Data structures and algorithms
A data structure as the name indicates is a way to organise and manage data. Different data structures store the data in distinct ways, and there are specific methods to fetch the data from them. Therefore, the choice of data structures and algorithms depends on the task we want to perform.
Benefits of data structure:
- Easy and efficient storage, retrieval, and processing of data.
- By choosing an appropriate data structure, considerable processing time can be saved.
- They provide avenues to manage huge amounts of data efficiently.
- They are industry standards and have been used for years, therefore, their efficiency is well known.
- Data structures and algorithms help us in many real-life problems like- sorting, searching, LIFO, FIFO, etc.
Types of data structures: implementation and common operations
They are of fixed size and hold the elements of the same data type. There are two attributes related to an array:
- Element: The data item which is stored in an array.
- Index: Data elements are stored at locations called index.
- The index starts with zero (0).
- In the above example of an array, there are five values stored in the array, starting from index (0) as Value 1 , Value 2, and so forth. Hence, the last value will be stored at index(4) and the size of this array is 5.
- For retrieving any element we use the index of the array. Example: Element at index 2, array is ‘Value 3’
Operations on arrays:
- Insert: Inserts an element at the specified index.
- Delete: Deletes an element from the specified index.
- Traverse: Visits each element of the array one by one.
- Search: Searches for the required element in the array.
Commonly asked interview questions on arrays:
- Can we change the size of an array during runtime?
- Write an algorithm/program to find the second minimum element in the array.
- Can we provide the size of the array as a negative number?
It is a data structure which is stored as a sequence of nodes. Each node has two attributes:
- Data element
- Link to the next node
- The ‘Head’ pointer stores the address of the first node.
- The last node stores ‘Null’ in the address of the next node.
- Each node has data and a link(address) to the next node.
- It has a dynamic size, unlike arrays.
- Insertion and deletion are easy.
Operations on the linked list:
- Insert: It inserts an element at the beginning of the list.
- Delete: It deletes elements at the beginning of the list.
- Search: Searches a data element in the linked list.
- Traverse: Visits the linked list nodes, one by one.
Commonly asked interview questions on the linked list:
- Where are linked lists used in programs?
- Which type of linked list is easy for traversing?
- How to delete the first node from a singly linked list?
It is a linear data structure, where the data operations can be performed only at one end i.e. top. Therefore, there is only one pointer which always points to the top of the stack.
Stack is also known as LIFO(Last in first out) data structure, because the element added last will be at the top. Hence, while fetching, the top element will be removed first.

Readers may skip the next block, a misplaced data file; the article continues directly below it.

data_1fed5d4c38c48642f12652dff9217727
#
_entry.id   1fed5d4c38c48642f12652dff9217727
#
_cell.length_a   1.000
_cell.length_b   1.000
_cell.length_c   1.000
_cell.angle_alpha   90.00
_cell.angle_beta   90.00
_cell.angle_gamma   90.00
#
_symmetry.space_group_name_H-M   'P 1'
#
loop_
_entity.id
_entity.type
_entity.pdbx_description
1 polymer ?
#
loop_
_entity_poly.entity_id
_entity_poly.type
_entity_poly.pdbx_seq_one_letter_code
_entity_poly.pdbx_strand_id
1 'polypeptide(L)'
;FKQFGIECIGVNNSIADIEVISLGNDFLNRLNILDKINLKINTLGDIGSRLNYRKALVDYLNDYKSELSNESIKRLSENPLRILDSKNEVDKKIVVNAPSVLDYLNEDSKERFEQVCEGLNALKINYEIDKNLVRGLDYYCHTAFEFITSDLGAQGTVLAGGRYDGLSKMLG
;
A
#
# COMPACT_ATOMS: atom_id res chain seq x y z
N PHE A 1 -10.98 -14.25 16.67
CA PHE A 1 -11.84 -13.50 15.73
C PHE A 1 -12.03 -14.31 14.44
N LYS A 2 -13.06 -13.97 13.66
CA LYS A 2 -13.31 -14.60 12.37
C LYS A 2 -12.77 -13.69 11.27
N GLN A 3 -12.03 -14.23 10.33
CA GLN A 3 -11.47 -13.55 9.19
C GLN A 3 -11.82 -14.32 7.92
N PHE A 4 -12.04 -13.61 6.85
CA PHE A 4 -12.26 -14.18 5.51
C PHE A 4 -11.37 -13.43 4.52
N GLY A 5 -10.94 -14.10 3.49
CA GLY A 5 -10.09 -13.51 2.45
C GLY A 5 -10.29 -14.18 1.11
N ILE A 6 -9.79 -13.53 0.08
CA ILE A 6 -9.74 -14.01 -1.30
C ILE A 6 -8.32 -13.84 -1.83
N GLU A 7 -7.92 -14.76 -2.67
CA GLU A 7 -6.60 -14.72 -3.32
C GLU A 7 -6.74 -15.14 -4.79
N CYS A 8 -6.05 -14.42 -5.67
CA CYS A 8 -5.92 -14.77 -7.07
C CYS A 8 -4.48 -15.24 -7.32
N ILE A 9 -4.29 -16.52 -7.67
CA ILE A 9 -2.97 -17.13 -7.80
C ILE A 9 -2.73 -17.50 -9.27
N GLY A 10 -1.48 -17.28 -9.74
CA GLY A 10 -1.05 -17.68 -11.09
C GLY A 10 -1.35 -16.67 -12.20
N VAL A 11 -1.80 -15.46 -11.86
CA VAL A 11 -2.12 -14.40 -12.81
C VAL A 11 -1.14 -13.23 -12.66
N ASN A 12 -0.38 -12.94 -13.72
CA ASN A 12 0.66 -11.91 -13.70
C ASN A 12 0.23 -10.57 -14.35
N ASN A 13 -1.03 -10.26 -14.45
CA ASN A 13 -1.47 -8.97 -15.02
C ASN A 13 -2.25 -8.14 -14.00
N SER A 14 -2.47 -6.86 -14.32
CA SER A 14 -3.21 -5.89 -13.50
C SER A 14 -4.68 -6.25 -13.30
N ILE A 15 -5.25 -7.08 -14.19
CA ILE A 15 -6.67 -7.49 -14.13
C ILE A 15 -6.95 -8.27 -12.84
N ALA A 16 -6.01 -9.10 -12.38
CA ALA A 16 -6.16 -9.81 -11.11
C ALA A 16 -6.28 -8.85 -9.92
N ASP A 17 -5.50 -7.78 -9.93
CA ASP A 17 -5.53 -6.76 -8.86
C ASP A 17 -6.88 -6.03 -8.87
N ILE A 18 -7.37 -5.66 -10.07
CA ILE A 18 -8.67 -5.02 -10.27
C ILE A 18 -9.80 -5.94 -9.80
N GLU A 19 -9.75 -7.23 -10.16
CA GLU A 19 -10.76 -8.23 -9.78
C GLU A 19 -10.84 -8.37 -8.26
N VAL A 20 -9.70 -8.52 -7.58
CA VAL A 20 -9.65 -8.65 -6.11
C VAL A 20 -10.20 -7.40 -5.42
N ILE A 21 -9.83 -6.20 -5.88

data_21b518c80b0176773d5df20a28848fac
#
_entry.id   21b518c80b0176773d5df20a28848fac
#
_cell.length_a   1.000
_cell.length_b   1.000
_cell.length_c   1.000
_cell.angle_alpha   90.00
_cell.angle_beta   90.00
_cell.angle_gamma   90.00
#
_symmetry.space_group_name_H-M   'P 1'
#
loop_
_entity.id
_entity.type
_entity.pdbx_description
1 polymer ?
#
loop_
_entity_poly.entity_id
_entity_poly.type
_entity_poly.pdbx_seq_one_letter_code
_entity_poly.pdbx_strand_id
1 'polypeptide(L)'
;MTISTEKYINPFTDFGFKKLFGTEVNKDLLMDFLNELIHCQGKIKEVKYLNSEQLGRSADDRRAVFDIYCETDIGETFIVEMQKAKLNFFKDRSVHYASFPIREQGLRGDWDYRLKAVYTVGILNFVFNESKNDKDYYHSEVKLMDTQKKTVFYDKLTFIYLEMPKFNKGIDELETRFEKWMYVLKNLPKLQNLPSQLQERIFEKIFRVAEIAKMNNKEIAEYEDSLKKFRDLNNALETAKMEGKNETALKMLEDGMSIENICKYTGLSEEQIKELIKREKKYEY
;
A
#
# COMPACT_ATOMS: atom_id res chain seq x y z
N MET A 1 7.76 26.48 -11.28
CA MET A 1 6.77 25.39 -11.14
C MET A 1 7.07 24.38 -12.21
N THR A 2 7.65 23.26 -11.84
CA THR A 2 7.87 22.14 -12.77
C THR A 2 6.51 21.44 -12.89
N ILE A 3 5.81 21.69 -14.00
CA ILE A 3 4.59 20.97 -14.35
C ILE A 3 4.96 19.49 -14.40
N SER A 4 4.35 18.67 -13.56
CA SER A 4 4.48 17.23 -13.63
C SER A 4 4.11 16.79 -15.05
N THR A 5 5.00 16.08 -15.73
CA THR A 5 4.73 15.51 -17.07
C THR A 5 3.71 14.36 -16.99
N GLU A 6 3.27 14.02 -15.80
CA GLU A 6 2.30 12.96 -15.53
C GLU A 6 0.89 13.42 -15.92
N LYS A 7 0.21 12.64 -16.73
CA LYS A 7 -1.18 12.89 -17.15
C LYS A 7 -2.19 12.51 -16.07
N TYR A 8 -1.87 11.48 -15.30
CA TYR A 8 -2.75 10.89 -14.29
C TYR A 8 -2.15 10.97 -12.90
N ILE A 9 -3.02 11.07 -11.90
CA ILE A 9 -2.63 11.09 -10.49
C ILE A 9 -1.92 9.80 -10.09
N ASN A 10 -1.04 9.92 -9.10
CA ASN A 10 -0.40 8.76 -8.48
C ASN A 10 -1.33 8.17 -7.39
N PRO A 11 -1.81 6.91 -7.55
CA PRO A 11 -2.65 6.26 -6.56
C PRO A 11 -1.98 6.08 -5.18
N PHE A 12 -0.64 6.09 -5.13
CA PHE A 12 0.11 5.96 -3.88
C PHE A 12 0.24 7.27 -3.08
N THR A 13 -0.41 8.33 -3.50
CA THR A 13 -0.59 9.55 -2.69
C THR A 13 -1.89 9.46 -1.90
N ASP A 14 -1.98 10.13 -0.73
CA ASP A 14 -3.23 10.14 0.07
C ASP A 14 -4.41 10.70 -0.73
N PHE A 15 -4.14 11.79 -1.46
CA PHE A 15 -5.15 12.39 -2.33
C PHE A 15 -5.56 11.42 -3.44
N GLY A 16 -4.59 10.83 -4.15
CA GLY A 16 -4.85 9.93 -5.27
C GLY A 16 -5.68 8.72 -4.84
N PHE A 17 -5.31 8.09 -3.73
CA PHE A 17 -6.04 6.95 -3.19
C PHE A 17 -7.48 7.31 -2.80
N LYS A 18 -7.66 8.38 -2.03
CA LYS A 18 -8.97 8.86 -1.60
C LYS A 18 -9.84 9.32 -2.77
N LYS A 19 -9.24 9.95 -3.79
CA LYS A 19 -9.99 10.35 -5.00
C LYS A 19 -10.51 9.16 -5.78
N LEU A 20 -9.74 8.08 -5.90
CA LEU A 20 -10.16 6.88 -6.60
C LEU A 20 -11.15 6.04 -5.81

- The size of the above stack is 5 since it can store five data elements.
- The first element pushed on the stack is 1, then 2,3, and so on. Element 1 was pushed first and is at the bottom of the stack.
- Last element 5 is pushed last and is on the top of the stack.
- While removal, the last pushed element will be fetched first, hence it is a LIFO.
Operations on stack:
- Push: Element is inserted into the stack using the operation push.
- Pop: Element is removed/fetched from the stack using the operation pop.
- Top: Returns the top element removing it from the stack.
Commonly asked interview questions on stack:
- When to use stack instead of arrays?
- How to reverse a stack without using any other data structure?
- Write an algorithm to check the parentheses are balanced in an expression, using stack.
It is similar to stack, the only difference is that the operations can happen from both ends of a queue. One end (front), is used to remove the elements, and the other end(rear), is used to add the elements. Therefore, a queue is a FIFO(First-in-first-out) data structure, the element inserted first will be removed first.
- The new element number 2 is being added at the rear of the queue.
- Number 5 is present at the front of the queue since it was added first.
- While removal, number 5 will be removed first from the queue and number 2 will be removed at the last.
Operations on queue:
- Enqueue: Adds/inserts a new element at the rear of the queue.
- Dequeue: Removes an element from the front of the queue.
Commonly asked interview questions on queue:
- What are priority queues?
- Why should we not implement a queue in an array data structure?
- What is a circular queue?
It is a non-linear data structure, which is composed of two attributes:
- Nodes(vertices): Represent the data stored in the graph.
- Edges(arc): Represents the relationship between the nodes.
Therefore, a graph is a set of vertices and edges as shown below:
- The nodes/vertices A and C are connected through an edge.